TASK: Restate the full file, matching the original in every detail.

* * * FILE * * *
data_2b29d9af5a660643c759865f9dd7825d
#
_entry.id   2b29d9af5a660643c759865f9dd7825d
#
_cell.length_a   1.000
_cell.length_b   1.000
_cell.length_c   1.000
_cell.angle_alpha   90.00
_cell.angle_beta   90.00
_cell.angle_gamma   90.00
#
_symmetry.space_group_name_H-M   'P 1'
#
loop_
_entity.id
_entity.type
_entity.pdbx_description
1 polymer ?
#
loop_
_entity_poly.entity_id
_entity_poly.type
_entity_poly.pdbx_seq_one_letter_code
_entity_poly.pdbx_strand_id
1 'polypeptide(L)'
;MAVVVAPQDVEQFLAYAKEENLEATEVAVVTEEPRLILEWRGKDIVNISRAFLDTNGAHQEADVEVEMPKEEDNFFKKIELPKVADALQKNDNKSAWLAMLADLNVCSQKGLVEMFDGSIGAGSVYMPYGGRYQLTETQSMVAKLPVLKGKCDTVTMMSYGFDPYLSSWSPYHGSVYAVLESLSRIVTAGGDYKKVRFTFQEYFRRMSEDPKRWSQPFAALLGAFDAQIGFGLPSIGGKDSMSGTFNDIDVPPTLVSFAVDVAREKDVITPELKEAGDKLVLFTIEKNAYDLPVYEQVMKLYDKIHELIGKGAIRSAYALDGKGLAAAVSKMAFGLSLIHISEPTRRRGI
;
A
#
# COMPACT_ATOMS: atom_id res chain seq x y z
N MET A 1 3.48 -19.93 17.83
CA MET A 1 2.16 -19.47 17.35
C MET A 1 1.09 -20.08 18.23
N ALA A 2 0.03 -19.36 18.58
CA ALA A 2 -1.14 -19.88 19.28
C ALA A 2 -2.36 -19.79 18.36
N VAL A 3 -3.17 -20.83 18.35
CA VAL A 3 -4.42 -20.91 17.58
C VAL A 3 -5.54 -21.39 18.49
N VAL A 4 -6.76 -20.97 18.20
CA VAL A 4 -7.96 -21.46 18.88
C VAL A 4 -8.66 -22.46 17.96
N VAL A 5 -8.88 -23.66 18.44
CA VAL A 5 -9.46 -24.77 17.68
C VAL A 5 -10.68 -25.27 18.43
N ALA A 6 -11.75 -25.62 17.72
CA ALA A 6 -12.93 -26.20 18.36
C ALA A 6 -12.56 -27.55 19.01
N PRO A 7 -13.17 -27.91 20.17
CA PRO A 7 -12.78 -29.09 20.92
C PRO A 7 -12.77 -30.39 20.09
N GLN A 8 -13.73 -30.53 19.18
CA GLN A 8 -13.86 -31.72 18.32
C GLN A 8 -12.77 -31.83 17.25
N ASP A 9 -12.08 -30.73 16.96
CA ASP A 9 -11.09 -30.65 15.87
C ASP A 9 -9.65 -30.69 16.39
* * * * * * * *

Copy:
data_2b29d9af5a660643c759865f9dd7825d
#
_entry.id   2b29d9af5a660643c759865f9dd7825d
#
_cell.length_a   1.000
_cell.length_b   1.000
_cell.length_c   1.000
_cell.angle_alpha   90.00
_cell.angle_beta   90.00
_cell.angle_gamma   90.00
#
_symmetry.space_group_name_H-M   'P 1'
#
loop_
_entity.id
_entity.type
_entity.pdbx_description
1 polymer ?
#
loop_
_entity_poly.entity_id
_entity_poly.type
_entity_poly.pdbx_seq_one_letter_code
_entity_poly.pdbx_strand_id
1 'polypeptide(L)'
;MAVVVAPQDVEQFLAYAKEENLEATEVAVVTEEPRLILEWRGKDIVNISRAFLDTNGAHQEADVEVEMPKEEDNFFKKIELPKVADALQKNDNKSAWLAMLADLNVCSQKGLVEMFDGSIGAGSVYMPYGGRYQLTETQSMVAKLPVLKGKCDTVTMMSYGFDPYLSSWSPYHGSVYAVLESLSRIVTAGGDYKKVRFTFQEYFRRMSEDPKRWSQPFAALLGAFDAQIGFGLPSIGGKDSMSGTFNDIDVPPTLVSFAVDVAREKDVITPELKEAGDKLVLFTIEKNAYDLPVYEQVMKLYDKIHELIGKGAIRSAYALDGKGLAAAVSKMAFGLSLIHISEPTRRRGI
;
A
#
# COMPACT_ATOMS: atom_id res chain seq x y z
N MET A 1 3.48 -19.93 17.83
CA MET A 1 2.16 -19.47 17.35
C MET A 1 1.09 -20.08 18.23
N ALA A 2 0.03 -19.36 18.58
CA ALA A 2 -1.14 -19.88 19.28
C ALA A 2 -2.36 -19.79 18.36
N VAL A 3 -3.17 -20.83 18.35
CA VAL A 3 -4.42 -20.91 17.58
C VAL A 3 -5.54 -21.39 18.49
N VAL A 4 -6.76 -20.97 18.20
CA VAL A 4 -7.96 -21.46 18.88
C VAL A 4 -8.66 -22.46 17.96
N VAL A 5 -8.88 -23.66 18.44
CA VAL A 5 -9.46 -24.77 17.68
C VAL A 5 -10.68 -25.27 18.43
N ALA A 6 -11.75 -25.62 17.72
CA ALA A 6 -12.93 -26.20 18.36
C ALA A 6 -12.56 -27.55 19.01
N PRO A 7 -13.17 -27.91 20.17
CA PRO A 7 -12.78 -29.09 20.92
C PRO A 7 -12.77 -30.39 20.09
N GLN A 8 -13.73 -30.53 19.18
CA GLN A 8 -13.86 -31.72 18.32
C GLN A 8 -12.77 -31.83 17.25
N ASP A 9 -12.08 -30.73 16.96
CA ASP A 9 -11.09 -30.65 15.87
C ASP A 9 -9.65 -30.69 16.39